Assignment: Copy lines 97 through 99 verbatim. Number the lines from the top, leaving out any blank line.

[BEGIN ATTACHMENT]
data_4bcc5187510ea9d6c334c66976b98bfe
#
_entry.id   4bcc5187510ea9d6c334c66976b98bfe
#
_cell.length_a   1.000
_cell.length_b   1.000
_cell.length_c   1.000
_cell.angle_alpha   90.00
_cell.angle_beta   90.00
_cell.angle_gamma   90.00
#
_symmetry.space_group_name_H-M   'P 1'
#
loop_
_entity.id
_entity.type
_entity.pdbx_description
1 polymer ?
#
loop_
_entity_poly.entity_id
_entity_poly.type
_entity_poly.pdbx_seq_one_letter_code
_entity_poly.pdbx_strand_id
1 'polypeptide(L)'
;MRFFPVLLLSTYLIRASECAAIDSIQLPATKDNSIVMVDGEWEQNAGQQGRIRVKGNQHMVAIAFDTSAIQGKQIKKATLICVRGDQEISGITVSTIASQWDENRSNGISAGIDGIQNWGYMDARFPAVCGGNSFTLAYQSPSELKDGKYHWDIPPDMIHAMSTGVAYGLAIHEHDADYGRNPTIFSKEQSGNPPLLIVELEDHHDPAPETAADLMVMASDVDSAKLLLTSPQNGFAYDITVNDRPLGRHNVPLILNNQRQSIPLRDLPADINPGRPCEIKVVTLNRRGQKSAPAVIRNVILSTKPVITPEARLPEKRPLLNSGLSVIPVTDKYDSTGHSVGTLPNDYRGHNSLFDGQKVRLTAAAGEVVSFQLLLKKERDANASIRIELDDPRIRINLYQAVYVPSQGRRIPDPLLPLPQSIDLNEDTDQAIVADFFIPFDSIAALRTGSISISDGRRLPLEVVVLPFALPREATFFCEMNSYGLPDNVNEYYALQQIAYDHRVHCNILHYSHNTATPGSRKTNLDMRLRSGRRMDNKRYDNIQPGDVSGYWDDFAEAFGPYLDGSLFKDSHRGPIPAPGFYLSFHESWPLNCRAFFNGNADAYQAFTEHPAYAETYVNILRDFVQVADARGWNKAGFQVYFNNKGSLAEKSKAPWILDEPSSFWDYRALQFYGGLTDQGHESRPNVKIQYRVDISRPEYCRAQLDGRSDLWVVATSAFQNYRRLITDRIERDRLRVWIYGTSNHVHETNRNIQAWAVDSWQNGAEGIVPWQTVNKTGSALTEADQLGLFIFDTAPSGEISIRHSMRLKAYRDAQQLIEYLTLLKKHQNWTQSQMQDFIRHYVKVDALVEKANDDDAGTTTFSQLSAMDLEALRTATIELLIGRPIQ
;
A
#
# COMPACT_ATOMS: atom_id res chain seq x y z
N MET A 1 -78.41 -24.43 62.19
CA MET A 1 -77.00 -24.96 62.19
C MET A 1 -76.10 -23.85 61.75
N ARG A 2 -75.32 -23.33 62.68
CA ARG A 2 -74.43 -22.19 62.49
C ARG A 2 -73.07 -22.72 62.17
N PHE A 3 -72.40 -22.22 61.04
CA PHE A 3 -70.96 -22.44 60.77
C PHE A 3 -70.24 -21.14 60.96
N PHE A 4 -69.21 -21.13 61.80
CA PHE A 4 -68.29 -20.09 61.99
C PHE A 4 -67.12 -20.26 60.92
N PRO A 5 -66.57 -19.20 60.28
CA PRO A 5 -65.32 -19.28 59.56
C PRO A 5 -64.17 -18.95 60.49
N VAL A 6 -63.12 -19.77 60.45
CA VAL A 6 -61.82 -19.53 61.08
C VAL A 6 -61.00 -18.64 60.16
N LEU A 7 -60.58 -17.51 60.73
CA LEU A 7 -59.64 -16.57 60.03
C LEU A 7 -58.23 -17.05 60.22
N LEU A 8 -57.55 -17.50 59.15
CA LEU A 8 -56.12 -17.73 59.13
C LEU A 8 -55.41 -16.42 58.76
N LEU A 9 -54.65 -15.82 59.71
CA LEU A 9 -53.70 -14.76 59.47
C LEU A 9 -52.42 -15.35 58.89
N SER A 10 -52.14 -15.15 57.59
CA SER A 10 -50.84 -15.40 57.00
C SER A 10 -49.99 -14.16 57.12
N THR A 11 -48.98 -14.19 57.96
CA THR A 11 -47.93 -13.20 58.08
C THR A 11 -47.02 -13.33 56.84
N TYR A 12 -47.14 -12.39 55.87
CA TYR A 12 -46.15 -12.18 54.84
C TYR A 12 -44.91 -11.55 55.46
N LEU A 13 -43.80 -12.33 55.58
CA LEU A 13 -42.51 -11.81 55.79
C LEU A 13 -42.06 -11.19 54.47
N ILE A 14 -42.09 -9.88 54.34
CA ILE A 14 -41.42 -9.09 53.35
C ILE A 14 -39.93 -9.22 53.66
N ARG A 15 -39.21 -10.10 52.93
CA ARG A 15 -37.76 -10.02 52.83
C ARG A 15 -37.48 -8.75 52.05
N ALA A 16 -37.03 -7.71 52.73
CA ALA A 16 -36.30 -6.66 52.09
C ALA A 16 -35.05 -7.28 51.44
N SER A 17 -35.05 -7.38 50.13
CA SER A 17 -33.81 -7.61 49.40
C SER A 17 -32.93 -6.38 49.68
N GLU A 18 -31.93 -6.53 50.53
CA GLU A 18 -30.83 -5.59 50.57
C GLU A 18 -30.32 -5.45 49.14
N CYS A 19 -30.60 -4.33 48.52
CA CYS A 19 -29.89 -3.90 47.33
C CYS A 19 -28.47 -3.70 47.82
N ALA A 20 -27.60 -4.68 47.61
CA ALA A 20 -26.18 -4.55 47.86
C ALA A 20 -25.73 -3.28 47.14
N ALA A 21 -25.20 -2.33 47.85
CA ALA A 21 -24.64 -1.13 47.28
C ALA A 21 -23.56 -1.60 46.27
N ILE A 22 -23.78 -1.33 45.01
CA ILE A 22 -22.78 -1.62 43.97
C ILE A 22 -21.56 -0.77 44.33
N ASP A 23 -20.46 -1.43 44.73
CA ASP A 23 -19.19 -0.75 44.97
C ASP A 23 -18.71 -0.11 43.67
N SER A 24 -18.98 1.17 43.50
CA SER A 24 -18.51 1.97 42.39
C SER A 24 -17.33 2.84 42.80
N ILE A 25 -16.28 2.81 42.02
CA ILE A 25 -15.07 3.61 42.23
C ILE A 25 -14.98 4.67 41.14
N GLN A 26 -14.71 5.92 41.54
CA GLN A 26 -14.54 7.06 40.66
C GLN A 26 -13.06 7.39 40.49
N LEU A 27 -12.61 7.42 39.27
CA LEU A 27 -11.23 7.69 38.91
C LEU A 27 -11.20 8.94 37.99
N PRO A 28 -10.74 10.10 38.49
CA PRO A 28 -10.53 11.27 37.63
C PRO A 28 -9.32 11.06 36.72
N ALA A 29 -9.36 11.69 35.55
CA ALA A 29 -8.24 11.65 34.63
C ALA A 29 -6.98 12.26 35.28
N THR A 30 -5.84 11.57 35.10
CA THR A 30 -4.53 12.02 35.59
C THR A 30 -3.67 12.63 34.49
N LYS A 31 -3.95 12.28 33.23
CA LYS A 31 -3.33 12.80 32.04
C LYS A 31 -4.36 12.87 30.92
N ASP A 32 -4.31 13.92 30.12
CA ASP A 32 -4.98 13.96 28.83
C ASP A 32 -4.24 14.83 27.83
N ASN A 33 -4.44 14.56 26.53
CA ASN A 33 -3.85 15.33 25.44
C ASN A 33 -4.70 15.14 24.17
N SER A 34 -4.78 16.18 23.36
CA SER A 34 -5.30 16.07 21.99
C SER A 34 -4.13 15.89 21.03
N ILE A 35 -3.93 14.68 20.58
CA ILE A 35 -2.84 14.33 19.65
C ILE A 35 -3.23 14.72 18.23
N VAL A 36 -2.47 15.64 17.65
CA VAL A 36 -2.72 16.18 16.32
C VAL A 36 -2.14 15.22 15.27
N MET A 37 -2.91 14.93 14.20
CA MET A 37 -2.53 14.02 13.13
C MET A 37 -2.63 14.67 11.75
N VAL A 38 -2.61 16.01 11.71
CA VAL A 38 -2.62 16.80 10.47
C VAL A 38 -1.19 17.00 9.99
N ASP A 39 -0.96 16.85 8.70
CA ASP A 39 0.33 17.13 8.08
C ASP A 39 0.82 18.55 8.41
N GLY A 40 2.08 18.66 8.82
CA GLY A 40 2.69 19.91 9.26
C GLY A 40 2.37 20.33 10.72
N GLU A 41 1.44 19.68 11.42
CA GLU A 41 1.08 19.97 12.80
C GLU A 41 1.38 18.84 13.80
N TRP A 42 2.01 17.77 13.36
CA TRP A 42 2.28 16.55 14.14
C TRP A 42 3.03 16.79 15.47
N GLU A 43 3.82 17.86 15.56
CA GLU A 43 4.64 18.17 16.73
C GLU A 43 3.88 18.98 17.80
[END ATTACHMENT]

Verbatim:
N ASP A 23 -20.46 -1.43 44.73
CA ASP A 23 -19.19 -0.75 44.97
C ASP A 23 -18.71 -0.11 43.67